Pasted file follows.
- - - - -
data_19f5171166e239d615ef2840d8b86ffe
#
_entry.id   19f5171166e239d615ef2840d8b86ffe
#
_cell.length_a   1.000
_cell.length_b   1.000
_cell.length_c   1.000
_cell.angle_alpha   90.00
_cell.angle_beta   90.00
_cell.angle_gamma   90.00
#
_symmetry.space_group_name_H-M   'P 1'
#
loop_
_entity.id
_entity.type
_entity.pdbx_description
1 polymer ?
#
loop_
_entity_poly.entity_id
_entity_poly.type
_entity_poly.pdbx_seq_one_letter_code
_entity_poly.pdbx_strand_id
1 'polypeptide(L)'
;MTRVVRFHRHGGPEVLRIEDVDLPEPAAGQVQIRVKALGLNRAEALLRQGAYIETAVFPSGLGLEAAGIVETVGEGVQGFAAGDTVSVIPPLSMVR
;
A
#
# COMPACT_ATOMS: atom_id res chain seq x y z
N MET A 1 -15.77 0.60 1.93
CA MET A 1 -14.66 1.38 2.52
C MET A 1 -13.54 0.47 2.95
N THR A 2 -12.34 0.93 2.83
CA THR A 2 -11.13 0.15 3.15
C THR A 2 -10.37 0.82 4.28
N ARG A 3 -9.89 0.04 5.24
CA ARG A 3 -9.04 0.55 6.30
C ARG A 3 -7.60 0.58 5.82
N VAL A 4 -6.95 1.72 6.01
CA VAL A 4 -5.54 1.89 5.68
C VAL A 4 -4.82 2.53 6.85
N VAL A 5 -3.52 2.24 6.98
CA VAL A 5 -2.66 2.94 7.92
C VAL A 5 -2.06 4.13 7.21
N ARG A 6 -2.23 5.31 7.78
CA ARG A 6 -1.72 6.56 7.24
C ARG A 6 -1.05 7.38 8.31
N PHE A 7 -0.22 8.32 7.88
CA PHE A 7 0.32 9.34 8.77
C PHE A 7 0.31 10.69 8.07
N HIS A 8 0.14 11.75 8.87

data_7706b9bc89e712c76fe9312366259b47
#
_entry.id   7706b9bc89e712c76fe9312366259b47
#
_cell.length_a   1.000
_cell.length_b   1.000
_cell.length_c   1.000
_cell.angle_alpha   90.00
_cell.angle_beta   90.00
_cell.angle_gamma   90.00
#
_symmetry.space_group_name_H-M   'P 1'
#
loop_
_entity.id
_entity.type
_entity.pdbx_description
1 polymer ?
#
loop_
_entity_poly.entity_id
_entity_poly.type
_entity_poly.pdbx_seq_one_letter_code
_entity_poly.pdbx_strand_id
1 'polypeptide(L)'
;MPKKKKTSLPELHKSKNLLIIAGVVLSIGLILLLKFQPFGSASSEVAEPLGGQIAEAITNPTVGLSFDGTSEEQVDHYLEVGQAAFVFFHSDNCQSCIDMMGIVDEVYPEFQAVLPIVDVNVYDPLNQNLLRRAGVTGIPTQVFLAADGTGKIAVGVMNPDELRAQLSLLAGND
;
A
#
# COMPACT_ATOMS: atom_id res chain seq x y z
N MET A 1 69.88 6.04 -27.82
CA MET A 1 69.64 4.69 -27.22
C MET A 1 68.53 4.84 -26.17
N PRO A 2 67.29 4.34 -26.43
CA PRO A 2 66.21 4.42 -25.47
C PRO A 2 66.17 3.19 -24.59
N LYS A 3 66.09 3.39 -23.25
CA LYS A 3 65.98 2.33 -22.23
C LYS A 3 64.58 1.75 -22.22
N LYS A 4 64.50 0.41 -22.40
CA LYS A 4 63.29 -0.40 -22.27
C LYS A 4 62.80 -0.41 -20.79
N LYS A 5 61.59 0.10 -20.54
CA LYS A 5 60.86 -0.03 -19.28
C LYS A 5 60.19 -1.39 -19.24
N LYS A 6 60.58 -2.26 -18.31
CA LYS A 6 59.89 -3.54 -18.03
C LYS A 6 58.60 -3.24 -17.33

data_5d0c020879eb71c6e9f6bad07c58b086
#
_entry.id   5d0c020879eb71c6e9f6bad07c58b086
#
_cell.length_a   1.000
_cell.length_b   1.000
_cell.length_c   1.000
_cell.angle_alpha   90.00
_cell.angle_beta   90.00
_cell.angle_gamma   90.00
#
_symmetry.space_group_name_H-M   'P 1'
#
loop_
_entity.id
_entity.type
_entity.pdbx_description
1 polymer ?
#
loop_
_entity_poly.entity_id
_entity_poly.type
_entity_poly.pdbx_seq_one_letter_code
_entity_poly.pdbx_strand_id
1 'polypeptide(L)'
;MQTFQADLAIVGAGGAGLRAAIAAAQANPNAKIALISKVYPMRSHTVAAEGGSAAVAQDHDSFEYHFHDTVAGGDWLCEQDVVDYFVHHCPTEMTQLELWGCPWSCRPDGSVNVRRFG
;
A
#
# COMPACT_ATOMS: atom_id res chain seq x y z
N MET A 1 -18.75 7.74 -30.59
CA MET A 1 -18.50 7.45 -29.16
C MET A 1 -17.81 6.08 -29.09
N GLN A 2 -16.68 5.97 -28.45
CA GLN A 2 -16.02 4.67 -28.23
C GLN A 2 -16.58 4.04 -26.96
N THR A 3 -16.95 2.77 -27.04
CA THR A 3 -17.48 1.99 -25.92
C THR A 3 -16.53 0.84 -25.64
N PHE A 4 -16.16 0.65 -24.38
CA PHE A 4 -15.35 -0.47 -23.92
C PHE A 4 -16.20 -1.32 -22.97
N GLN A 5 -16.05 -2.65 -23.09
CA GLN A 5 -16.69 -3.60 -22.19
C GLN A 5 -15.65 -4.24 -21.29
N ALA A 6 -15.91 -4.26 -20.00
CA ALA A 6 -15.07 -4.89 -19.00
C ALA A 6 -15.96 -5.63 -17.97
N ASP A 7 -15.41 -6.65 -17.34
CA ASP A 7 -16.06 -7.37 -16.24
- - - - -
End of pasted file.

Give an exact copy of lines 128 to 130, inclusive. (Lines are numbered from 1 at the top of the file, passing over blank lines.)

A
#
# COMPACT_ATOMS: atom_id res chain seq x y z